This has some wonderful character parts too – particularly Tingle and Sherman, Brat’s original friends…

Perfect for those who are beginning to get their reading legs going – a wild rampage of a book…

Image result for boot shane hegarty

Published by Hodder & Stoughton

Boot: Silvery-green and shaped like a light-bulb. Belly round and tough, yet soft to touch or hug. Four chunky fingers. No toes. Head an oval with a small screen along the front with colourful dots that flow together to make a face. Boot is a robot.

This is a lovely positive tale about a robot who has, it seems, lost his owner. He has only three memories to help him find her, and those aren’t exactly the most detailed or helpful. Whilst obviously a story of friendship and determination, with a brilliant villain in the piece, it also touches on memory loss and dementia, but without that taking over the book. On the way to finding his young owner Boot meets various other robots, some of whom have taken refuge in a fun-fair…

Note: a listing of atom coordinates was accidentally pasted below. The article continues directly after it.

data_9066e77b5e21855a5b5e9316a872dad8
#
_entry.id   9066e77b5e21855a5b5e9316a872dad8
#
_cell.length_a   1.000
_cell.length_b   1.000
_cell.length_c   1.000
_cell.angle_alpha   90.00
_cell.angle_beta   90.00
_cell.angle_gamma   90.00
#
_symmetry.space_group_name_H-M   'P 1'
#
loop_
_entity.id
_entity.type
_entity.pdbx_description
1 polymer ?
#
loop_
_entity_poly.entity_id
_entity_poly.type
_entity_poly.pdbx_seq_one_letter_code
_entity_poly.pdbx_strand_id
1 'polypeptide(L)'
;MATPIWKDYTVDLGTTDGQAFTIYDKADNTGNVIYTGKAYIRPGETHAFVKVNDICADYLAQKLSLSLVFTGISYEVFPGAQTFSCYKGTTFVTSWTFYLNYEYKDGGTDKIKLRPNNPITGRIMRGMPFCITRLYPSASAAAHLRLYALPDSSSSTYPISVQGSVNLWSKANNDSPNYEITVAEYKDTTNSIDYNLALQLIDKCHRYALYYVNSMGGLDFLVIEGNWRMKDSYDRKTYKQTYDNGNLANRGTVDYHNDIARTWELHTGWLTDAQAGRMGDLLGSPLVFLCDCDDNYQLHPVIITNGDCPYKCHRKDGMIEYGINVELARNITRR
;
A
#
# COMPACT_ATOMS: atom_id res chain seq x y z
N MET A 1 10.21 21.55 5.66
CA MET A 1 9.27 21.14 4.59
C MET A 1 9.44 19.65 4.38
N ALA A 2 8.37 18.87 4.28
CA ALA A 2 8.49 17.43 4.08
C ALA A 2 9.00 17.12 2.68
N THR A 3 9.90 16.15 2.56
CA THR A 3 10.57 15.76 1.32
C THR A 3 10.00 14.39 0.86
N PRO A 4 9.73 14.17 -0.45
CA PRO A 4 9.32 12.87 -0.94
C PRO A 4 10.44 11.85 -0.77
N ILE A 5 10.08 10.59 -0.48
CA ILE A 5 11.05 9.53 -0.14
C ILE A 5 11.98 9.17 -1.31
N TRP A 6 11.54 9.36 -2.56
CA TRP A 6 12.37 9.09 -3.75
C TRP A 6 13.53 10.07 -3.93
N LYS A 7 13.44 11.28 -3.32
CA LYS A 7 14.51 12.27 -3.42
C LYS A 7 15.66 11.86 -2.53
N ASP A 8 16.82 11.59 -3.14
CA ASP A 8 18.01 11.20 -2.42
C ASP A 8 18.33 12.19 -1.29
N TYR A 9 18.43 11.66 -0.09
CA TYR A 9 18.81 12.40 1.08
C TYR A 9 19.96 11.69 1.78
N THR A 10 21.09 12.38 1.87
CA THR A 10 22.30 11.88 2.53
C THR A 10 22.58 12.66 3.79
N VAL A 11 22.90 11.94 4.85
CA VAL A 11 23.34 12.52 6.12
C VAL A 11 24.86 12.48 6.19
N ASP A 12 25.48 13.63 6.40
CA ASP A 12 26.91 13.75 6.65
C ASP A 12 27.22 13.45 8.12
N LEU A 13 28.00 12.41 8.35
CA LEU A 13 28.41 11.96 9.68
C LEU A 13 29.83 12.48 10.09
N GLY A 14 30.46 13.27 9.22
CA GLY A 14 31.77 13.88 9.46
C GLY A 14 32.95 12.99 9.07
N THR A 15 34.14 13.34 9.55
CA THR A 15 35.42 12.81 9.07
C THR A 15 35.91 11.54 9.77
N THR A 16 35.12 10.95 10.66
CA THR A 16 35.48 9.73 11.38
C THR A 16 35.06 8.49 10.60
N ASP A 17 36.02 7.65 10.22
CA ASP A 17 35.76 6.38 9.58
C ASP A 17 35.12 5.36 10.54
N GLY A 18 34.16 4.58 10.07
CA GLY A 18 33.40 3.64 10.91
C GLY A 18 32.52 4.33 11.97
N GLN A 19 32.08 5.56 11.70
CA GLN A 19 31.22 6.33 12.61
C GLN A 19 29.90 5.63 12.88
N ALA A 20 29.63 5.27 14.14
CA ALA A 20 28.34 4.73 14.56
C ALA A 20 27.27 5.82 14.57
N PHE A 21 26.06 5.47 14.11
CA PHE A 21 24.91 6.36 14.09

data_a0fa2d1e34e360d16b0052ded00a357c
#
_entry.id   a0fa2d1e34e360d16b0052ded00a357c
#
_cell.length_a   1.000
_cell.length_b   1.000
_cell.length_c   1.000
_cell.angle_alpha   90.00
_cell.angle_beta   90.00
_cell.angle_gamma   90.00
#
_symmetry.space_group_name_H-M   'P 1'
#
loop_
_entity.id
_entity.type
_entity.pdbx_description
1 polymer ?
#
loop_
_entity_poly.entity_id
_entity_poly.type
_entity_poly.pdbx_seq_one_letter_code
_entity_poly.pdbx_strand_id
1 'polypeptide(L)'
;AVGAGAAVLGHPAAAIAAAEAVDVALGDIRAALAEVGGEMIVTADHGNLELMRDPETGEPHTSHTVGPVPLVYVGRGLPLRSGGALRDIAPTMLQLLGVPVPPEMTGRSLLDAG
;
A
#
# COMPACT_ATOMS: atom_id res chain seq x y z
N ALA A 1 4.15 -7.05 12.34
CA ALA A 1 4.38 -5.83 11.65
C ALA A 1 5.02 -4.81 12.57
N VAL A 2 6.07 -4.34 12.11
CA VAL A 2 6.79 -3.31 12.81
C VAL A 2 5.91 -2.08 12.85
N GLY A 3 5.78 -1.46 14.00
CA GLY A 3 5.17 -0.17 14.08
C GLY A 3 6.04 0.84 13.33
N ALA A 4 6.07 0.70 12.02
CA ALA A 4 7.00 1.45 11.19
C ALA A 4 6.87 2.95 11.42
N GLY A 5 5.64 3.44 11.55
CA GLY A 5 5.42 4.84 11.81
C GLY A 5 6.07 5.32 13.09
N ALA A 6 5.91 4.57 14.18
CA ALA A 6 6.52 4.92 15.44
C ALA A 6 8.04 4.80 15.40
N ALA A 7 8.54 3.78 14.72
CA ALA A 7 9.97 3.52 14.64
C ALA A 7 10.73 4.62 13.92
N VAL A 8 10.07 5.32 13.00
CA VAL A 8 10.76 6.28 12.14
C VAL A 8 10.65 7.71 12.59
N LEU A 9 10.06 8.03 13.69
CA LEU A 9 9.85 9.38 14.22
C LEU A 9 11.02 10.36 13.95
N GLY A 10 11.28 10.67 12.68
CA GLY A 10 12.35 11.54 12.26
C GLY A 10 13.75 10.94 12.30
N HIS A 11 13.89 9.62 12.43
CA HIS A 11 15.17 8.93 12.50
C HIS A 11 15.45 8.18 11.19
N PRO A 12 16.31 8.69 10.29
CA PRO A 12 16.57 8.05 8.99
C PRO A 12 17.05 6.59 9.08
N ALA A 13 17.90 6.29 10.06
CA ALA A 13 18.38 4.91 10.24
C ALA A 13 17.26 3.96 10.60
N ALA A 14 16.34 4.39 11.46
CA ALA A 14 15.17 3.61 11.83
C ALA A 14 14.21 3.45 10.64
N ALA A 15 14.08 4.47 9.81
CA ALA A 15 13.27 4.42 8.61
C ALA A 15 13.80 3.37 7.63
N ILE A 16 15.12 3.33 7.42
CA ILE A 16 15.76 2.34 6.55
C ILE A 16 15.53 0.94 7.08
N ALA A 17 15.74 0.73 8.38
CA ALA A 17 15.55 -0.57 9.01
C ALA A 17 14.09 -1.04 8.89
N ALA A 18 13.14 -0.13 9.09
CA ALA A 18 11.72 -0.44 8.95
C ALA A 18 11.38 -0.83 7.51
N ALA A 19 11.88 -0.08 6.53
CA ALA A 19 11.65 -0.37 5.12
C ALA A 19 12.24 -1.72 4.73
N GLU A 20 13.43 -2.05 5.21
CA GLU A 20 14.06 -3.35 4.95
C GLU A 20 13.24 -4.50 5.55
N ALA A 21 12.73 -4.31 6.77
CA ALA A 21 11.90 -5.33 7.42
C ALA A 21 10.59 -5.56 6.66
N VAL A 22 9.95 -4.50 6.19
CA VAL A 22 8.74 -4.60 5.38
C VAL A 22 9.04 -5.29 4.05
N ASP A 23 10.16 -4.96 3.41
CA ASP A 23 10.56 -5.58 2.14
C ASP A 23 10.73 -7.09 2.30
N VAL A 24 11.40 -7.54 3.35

This is lovely – a great story about why we hold on to things and what is important.

Shane Hegarty is also the author of the Darkmouth series for older readers.




Image result for The Extincts cossanteli

Published by Chicken House

Never judge a book by its cover. I started this proof, whilst reading at least three others. Which isn’t such an irregular event, however, I was thinking of finishing and reviewing White Rabbit Red Fox before starting anything else.This proof, though, seems to have an axolotl on the cover. For those who are unaware these are fascinating salamanders, which keep their larval features throughout their lives – which makes them rather curious. You can buy them as pets, but its a complicated business, and I suspect they’d prefer to be wandering around the rivers of Mexico…